I’m very excited to read the latest in Emma Salisbury’s DS Coupland series as I have so enjoyed all the previous books. I can’t quite fit it in at the moment but watch out for my review in the next few weeks. In the meantime, here is a guest post from Emma. It’s available now as an ebook and you can order your copy here: Sticks and Stones.
Why I won’t be pole-dancing when my book is launched.
Writing is an odd profession. I spend months of my life closed off in my study, exploring my life and the lives of those around me whilst trying to make sense of what’s going on in the world, shaping all these experiences into something I hope closely resembles entertainment. I laugh nervously as I write this, because when a book is due for release there are many moments right up until publication that I am riddled with self-doubt. Thankfully I know this is a common affliction within the writing community, and I believe the point where we aren’t overcome with angst in the lead up to each book release is the point when we should call it a day.
I’ve been asked many times why I choose to write crime fiction. To me, it’s a natural fit, it gives me the chance to tackle tough subjects as well as look at the actions of others from a different perspective. We make our judgements from the viewpoint of our own window on the world. But what if the glass in that window was cracked? I suppose that sums up pretty well how I spend my time: looking at the world through splintered glass. But crime fiction isn’t morbid. Hope and a desire for resolution run through all my plots. Although my DS Coupland series tackles big themes – Human trafficking, Football Hooliganism, Drive-by shootings, Murder-suicide and Care Home abuse, the stories are underpinned with Coupland’s gallows humour and goings-on in his personal life that occasionally threaten to take over the plot!
STICKS AND STONES is Coupland’s sixth outing. It starts where FLESH AND BLOOD ends, and although there is a theme in it that affects many people, I can’t mention it without spoiling the ending so I’m afraid I’ll have to stay silent for the time being! I can say that it explores trauma, and how actions that have happened in our past may never leave us. Having said that, for all the big plots explored in the series, readers tell me it’s Coupland’s grumpy personality that draws them in, that and his fierce devotion to his family which he puts above everything else.
It’s impossible for me to write this post without referring to what is going on right now in the world. Although what I can say that is different to what anyone else is saying I’m not sure. To be honest, if I think about it too much it scares the hell out of me. Dwelling on things is my default setting, but now I must find distractions, develop the attention span of a gnat to manage the information being thrown at us on a daily basis. According to social media now is the time to take up pole dancing or learn a foreign language. Well, that’s great advice for those who can, but stress saps us of our energy and what is really so wrong with sitting down and enjoying a good book?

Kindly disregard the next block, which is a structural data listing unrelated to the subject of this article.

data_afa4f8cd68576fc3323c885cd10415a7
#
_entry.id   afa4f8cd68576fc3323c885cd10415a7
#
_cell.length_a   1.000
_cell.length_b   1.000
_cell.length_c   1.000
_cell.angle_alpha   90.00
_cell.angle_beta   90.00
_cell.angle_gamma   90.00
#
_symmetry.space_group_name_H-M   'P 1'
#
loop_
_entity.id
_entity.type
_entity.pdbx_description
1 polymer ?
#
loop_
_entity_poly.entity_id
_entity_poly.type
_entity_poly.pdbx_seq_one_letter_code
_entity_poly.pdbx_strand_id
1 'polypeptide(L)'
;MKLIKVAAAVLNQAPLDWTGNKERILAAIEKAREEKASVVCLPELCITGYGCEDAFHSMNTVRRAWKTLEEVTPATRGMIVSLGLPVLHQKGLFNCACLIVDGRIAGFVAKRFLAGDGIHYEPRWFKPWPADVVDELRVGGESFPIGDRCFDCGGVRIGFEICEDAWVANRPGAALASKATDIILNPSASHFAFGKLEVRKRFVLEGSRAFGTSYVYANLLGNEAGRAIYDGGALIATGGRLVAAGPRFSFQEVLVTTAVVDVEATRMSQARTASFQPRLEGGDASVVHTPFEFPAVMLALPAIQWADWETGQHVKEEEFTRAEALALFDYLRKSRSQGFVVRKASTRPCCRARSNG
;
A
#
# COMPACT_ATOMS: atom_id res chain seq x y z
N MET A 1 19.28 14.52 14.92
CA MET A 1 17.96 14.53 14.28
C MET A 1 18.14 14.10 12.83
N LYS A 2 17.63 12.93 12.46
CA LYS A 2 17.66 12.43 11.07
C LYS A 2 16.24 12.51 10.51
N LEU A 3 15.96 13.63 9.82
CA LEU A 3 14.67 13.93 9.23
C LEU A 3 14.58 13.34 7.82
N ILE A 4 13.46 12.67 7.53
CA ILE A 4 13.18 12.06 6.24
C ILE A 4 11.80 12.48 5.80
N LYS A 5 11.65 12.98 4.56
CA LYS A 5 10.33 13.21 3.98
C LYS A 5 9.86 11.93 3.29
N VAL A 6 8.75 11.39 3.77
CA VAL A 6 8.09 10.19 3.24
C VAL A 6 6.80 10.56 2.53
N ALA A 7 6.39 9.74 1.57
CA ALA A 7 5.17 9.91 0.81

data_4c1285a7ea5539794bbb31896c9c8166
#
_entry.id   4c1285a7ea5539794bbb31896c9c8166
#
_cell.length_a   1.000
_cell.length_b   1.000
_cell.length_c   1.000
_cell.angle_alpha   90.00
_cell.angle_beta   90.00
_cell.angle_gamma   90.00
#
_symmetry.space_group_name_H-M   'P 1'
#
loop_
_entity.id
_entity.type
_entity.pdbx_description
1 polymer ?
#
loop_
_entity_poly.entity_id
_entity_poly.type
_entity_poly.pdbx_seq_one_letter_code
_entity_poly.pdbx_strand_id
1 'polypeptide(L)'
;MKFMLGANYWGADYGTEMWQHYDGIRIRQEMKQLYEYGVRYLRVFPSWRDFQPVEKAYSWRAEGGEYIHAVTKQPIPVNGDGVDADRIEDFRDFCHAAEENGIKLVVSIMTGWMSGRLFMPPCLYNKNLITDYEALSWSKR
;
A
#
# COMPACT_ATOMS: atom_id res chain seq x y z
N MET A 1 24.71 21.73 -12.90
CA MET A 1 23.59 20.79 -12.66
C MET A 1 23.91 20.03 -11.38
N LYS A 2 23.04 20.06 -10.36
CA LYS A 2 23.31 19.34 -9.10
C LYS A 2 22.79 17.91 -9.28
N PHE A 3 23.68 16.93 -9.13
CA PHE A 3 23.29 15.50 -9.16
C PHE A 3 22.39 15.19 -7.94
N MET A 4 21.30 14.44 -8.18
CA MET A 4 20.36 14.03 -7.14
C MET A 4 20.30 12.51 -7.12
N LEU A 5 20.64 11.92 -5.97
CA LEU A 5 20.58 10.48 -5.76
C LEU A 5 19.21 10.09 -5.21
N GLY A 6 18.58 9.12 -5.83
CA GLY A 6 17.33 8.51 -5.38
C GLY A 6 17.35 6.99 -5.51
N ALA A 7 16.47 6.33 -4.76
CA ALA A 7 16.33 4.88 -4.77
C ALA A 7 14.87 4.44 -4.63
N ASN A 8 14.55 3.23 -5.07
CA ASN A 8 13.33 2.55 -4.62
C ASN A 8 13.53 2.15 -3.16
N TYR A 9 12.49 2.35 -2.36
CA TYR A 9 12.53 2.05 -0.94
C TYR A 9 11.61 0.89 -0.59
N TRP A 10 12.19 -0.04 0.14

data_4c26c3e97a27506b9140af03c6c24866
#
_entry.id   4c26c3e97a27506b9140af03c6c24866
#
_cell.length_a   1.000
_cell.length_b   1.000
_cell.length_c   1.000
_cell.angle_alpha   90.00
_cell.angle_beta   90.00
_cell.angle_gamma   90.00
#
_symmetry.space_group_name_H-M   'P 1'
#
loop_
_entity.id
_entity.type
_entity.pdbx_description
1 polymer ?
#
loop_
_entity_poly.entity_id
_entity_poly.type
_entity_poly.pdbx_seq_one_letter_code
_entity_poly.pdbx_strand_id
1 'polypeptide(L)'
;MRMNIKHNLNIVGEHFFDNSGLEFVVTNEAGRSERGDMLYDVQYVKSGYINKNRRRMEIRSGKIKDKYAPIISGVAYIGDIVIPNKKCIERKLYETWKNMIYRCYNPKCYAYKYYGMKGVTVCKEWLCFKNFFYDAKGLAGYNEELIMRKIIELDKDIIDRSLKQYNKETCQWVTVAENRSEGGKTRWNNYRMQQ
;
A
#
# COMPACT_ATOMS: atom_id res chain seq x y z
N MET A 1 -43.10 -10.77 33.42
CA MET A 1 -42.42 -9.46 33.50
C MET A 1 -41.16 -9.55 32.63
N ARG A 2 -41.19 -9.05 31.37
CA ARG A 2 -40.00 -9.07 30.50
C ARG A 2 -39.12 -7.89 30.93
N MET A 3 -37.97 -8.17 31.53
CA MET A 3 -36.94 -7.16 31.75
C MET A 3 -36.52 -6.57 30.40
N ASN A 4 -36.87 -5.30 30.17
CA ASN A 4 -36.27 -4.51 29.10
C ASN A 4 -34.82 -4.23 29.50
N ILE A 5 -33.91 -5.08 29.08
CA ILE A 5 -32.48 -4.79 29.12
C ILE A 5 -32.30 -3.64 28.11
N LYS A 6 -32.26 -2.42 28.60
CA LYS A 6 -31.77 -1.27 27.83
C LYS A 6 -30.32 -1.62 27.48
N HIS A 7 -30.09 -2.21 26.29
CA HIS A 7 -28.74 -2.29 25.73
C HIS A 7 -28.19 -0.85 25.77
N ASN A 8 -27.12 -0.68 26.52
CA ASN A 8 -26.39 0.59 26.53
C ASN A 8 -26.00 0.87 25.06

How will writers record this period in their work – if they choose to do so – who knows? I’m just trying to take each day at it comes. I’m reading, I’m skyping. One day at a time.
Stay safe everyone.
From the back of the book
A consultant is accused of killing his patients…
A local MP has murdered a call girl…
A teacher ploughs a minibus into a group of pupils…
It’s as though Salford is under a permanent full moon, not helped by the fact DS Kevin Coupland is fighting to hold onto his career.
Following an allegation that he was behind a prisoner’s murder in HMP Manchester, Coupland enlists the help of the one man everyone is certain has set him up – Kieran Tunney, a notorious crime boss already under investigation by the murder squad.
When Coupland reviews several cases his team have handled in his absence he suspects they are linked, in a way he cannot believe is possible. If his suspicions are correct then he must act fast to stop the unthinkable from happening – even if that means putting himself in the firing line.
Sticks and Stones is the sixth book in the popular DS Coupland series.
About the author
I write gritty, crime fiction that focuses on the ‘why’ dunnit as well as the ‘who’. I worked for a housing association supporting ex-offenders into work which provided me with a lot of inspiration. Featured in the Sunday Mail and on BBC Radio Scotland, Talk Radio Europe and a number of other news and media outlets, my novels have regularly been in the top ten Hardboiled chart and I am a recipient of the Amazon All-Star bonus for being one of their most read authors in the UK.
Fans of Mark Billingham and Angela Marsons should try my Manchester police procedural series. If you like hard-boiled crime writers Stuart MacBride, Denise Mina AND Ed James then my Scottish crime series is for you. Like living on the edge? Why not try both…
Most evenings I can be found walking the family dog on the beach near our home in East Lothian, Scotland. You can find out more on my website http://www.emmasalisbury.com and I can be found on twitter @emmasauthor and emmasauthor on Facebook.